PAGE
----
Managing change from below can be a challenging — if not downright frustrating — part of a content marketer’s job. It can be equally difficult to convince decision makers to change the nature of their existing marketing strategy to a more content-centric approach.
It is not uncommon to hear stories about bosses who “just don’t get it” or “can’t see the bigger picture” when it comes to content marketing. For example, sometimes decision makers will listen to a well thought out case but then say they are “still not convinced,” without providing any further explanation as to why. Other times bosses will explain why they are not convinced, though their explanations seem irrelevant or unfounded.
Then there’s the most maddening of situations: decision makers who listen to your clear, compelling plan to raise the top line with content marketing, yet still claim that it will not fit with the rest of the organization’s marketing and sales processes, or that other initiatives need to take priority.
Any (and all) of these cases can make content marketers feel drained and discouraged, questioning why something so obvious to them seems so hidden to their boss.
The following change management guidelines can help you convince your bosses of the value of content marketing — and keep you sane in the process.
1. Understand what keeps your boss up at night
Hint: It’s not content marketing.
The benefits of content marketing are usually not what worry decision makers — a concept that Joe Griffin, CEO at iAcquire, acknowledges in his CMI post on the benefits of content marketing.
Among the key selling points Griffin advises content marketers to bring up during initial discussions with company executives are the benefits of visibility, share of voice, customer interaction, branding and reputation nurturing, cost per lead, and quality of lead.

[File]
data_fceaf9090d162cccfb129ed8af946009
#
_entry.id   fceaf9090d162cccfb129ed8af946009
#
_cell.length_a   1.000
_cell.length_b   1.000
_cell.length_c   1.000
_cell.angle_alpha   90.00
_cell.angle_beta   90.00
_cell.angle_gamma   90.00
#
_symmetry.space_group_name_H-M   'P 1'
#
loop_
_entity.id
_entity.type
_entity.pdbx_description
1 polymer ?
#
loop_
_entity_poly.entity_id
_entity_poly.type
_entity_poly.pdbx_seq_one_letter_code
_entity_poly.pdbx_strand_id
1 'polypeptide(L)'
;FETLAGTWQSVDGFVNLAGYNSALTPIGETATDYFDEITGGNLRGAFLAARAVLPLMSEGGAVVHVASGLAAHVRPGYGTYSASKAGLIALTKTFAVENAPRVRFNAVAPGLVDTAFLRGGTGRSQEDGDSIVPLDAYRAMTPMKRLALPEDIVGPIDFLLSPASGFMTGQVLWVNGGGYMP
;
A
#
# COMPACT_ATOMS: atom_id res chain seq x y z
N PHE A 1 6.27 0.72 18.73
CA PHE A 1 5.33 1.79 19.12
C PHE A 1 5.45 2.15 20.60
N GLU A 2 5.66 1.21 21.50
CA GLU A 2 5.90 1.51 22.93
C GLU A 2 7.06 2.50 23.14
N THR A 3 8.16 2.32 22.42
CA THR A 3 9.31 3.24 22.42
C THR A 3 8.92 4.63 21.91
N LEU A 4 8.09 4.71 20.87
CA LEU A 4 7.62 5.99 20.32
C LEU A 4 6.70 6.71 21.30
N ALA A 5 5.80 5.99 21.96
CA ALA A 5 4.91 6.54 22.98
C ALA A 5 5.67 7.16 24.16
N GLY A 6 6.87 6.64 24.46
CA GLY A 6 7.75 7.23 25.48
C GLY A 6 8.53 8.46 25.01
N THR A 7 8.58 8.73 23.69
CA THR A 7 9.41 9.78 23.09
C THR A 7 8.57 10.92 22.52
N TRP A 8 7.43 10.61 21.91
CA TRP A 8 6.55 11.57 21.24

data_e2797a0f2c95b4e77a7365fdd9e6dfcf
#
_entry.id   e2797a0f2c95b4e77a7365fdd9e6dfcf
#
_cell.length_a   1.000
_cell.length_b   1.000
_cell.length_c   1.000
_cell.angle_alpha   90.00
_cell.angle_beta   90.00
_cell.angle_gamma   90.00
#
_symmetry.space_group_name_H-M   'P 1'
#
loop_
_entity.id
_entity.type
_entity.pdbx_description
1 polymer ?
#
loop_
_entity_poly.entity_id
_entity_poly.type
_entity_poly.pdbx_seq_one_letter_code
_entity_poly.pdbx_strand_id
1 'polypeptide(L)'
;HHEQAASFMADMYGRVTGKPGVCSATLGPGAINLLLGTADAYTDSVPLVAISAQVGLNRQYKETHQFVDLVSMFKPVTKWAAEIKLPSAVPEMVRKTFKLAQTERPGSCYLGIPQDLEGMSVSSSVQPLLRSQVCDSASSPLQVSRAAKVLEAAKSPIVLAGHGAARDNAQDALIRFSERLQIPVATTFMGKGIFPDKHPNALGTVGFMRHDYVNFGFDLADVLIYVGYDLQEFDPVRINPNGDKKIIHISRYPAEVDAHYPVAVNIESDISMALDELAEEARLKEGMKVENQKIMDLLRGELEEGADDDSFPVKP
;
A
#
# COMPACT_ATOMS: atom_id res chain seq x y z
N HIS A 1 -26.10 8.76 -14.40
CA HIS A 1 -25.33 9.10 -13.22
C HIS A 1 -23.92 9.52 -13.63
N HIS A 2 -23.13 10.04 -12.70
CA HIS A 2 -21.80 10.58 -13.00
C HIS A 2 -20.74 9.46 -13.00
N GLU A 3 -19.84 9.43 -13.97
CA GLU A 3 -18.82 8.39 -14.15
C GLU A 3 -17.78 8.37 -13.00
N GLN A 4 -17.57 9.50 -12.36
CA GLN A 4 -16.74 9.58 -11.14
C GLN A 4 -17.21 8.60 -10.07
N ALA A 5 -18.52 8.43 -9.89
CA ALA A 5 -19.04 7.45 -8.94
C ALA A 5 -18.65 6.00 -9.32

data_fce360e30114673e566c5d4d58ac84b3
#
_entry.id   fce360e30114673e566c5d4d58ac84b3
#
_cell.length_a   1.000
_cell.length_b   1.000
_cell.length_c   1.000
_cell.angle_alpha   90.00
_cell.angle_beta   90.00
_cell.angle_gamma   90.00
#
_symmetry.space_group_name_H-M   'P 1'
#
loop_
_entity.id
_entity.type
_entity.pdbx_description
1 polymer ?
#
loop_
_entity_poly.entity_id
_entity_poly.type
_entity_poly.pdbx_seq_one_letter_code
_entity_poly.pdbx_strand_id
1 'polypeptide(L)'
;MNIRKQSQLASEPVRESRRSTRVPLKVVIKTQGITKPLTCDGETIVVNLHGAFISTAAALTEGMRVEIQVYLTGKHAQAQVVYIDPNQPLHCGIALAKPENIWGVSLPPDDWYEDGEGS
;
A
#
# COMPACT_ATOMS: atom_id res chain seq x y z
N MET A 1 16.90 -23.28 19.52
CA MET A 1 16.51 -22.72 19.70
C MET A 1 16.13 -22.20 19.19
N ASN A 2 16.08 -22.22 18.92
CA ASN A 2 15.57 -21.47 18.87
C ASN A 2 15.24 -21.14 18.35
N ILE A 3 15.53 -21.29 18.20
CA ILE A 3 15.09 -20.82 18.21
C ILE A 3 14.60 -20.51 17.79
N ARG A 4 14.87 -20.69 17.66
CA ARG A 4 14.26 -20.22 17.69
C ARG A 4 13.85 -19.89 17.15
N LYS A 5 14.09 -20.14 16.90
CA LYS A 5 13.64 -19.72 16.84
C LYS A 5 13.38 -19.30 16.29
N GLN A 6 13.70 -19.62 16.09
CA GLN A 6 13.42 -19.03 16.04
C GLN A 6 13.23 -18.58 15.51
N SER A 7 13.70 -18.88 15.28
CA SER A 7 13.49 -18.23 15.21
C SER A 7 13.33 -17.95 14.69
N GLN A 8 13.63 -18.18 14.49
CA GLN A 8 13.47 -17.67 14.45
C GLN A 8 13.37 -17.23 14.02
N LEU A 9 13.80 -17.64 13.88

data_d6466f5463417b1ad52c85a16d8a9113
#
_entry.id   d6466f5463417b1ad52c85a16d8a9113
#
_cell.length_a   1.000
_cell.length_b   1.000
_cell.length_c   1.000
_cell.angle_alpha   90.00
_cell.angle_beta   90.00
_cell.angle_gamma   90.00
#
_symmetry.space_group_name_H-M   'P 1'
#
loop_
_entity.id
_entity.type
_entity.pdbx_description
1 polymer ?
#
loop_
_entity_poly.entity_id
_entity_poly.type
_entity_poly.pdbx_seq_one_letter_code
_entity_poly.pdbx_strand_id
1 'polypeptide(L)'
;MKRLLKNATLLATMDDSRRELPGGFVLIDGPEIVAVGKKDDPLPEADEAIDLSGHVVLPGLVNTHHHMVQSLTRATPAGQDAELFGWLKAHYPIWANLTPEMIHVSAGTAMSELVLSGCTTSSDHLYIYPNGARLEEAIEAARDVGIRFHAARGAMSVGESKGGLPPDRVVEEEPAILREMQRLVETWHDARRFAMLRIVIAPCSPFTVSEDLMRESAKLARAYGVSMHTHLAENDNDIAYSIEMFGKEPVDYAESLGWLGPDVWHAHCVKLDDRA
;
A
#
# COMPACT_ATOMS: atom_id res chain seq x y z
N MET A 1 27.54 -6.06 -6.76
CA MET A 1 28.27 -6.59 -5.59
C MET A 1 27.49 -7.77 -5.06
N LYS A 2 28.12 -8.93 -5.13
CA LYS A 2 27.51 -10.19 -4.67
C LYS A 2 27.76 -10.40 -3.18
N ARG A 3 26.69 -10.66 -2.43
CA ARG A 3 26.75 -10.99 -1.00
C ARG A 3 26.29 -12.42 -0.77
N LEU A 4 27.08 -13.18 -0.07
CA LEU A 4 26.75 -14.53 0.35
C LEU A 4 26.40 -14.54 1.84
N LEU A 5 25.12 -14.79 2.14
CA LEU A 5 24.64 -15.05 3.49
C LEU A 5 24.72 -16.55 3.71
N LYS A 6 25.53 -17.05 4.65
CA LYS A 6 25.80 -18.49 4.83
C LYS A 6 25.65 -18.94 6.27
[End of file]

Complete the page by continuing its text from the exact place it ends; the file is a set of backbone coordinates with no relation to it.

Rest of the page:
Griffin’s advice is spot-on when senior executives already believe that the company’s biggest problems can be addressed by realizing benefits like these. However, the majority of bosses who are reluctant to invest in content marketing aren’t thinking about business concerns in these terms.
Instead of introducing a new set of concepts to your boss using marketing-centric lingo, focus initial discussions around increasing your understanding of your boss’s perspective on key business concerns. Here is an example of an email you can send to get the ball rolling:
Hi [name of boss],
I’ve been researching some of the latest trends in marketing over the past few months, and I think there are some opportunities to improve our results.
I’ve come across several case studies and research papers on shifting marketing processes and techniques, and there may be some proactive approaches we can take to stay on top of these changes.
I’d like to continue to explore how our business will be affected by these newest marketing trends. Would you be free for a 15-minute chat to answer some questions that will help me determine the specifics?
- What would you say are the three most successful aspects of our marketing and sales strategy?
- What do you view as our three biggest marketing and sales challenges facing our business?
- What do you think we need to do to address those biggest challenges?
Looking forward to hearing from you at your earliest convenience.
Uncovering answers to questions like these enables you to understand your company’s most pressing needs in terms that your boss can relate to. Familiarity is key for understanding what keeps your boss up at night.
2. Find out whom your boss trusts, and get them on board first
A colleague of mine (let’s call him Jim) spent months trying to get a particular issue on his boss’ radar. He armed himself with research papers, cost-benefit analyses, case studies, potential solutions, and the pros and cons of several possible options in preparation for addressing the issue — just about everything a content marketer would need to make a convincing case.
So what happened? Jim’s boss chose to follow the recommendation of his “golf buddy,” rather than his employee. Though the golf buddy presented none of the research, analysis, or strategy that Jim did, he did have one key advantage: He had already earned that boss’ trust.
Take a look at what goes on “under the surface” in cases like this:
- First: Executives are more likely to trust and respect the professional opinions of their peers over those of their subordinates. This doesn’t necessarily mean bosses don’t trust their marketing teams but, rather, that when compared head-to-head, a recommendation coming from a person they consider an experienced equal will generally hold more weight and credibility.